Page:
Are you arachnophobic, but love Star Wars? Well, the recent discovery of a new genus of spiders might be just the thing to help you curb that fear.
In Star Wars, the stormtroopers are easily identified by their white suits and the fact that they all appear to be identical or clone-like. They are so identical that, as Princess Leia pointed out in Star Wars Episode IV: A New Hope, stormtroopers are even considered to be a uniform size.
“Aren’t you a little short for a Stormtrooper?” Leia asks Luke Skywalker when she first meets him, disguised as a stormtrooper.
And it was this uniformity that has resulted in the discovery of a new spider has been given the name Stormtropis, according to Live Science.
The spiders belong to a group of arachnids also known as bald-legged spiders, and are native to South America and Central America. The researchers who named the spiders describe them as being “very similar to each other, with some capacity for camouflage.” In addition, it is believed these spiders are clumsy, another trait shared with stormtroopers. Although, as yet, there has been no data to suggest they are as clumsy with their blasters as their Star Wars counterparts.
According to Popular Science, spider biologists Carlos Perafan, Fernando Perez-Miles, and William Galvis discovered six new species of the bald-legged spider. However, of these, four did not appear to have their own genus yet. So, the researchers set about naming them, hence the genus Stormtropis was born.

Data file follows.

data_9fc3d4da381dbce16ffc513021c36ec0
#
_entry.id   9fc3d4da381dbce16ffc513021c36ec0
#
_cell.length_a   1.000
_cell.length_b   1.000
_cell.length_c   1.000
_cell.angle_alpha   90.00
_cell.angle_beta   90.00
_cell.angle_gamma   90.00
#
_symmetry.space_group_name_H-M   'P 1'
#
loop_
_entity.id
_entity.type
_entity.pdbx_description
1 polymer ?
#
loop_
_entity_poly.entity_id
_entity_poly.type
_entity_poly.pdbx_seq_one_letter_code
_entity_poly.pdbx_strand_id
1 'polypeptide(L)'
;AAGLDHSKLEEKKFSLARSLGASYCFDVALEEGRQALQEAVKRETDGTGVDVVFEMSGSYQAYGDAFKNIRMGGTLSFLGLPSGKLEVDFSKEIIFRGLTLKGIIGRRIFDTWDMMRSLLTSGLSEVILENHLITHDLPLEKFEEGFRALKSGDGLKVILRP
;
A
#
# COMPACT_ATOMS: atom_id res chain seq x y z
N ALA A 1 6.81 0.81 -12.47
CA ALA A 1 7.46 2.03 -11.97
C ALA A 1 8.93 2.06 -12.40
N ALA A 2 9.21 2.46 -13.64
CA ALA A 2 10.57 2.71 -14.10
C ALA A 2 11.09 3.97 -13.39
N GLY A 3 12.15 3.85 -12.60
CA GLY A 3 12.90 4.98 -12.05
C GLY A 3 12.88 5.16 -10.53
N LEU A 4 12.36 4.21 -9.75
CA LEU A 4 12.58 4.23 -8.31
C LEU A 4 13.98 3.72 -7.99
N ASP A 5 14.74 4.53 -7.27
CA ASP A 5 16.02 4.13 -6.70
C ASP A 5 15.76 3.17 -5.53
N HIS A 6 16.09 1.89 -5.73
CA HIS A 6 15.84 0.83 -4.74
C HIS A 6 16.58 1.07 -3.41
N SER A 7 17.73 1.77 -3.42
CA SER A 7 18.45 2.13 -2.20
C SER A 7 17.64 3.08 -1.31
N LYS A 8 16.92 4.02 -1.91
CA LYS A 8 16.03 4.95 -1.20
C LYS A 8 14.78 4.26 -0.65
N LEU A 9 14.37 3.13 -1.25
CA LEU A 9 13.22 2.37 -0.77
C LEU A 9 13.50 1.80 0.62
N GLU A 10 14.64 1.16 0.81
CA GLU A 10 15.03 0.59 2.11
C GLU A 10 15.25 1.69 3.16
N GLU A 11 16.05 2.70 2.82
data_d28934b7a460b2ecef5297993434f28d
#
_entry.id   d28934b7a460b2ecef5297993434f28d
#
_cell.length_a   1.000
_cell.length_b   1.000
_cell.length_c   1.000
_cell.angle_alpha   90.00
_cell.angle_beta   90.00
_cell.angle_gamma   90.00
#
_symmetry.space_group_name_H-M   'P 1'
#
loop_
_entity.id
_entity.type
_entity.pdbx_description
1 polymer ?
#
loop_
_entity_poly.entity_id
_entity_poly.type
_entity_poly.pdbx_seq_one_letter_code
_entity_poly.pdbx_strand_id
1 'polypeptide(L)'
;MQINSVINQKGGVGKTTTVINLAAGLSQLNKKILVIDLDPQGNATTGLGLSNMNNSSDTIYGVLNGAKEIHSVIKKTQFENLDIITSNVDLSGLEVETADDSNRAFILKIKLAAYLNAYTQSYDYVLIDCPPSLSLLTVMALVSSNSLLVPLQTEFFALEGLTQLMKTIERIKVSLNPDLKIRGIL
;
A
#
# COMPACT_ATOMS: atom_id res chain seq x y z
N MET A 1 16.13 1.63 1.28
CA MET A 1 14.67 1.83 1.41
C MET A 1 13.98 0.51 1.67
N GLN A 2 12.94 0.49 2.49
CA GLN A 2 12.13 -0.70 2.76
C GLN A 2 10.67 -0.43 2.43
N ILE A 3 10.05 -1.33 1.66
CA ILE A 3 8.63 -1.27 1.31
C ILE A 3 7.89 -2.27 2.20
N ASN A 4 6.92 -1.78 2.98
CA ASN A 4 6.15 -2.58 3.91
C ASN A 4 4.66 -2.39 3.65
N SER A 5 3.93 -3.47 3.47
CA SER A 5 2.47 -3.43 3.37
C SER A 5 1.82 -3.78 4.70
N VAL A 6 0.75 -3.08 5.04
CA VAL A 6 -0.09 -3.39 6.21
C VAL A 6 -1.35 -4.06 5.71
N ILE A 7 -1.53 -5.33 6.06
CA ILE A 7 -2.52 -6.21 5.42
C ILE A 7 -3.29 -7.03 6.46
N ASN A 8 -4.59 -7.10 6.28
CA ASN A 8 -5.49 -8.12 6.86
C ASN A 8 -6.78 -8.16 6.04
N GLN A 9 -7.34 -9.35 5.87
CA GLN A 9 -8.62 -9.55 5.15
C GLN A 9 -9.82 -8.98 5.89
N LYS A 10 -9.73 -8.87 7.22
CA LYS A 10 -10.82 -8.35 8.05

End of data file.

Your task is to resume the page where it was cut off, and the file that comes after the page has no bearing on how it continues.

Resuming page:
This new genus belongs in the same intra-order, Mygalomorphae, which includes more commonly known spiders, such as tarantulas and trapdoor spiders. The stormtrooper spiders also share the “camouflaging phenomenon known as crypsis” with tarantulas and trapdoor spiders. This means that they hide in the dirt as a form of camouflage.
In addition to their links to stormtroopers, it has been identified that the male Stormtropis spiders contain two claws on their feet. Normally, other bald-legged spiders have three claws on their feet. Either way, for those who are arachnophobic, this is a terrifying concept.
It has also been discovered that “Stormtropis males also lack the group’s signature leg spines and have genitals that are more elongated.”
As for the females, their genitals are considered different from other spiders in the group. Their genitals are described as having a tubular “neck,” as well as a mushroom shape.
The researchers’ findings were published Thursday in the journal, ZooKeys,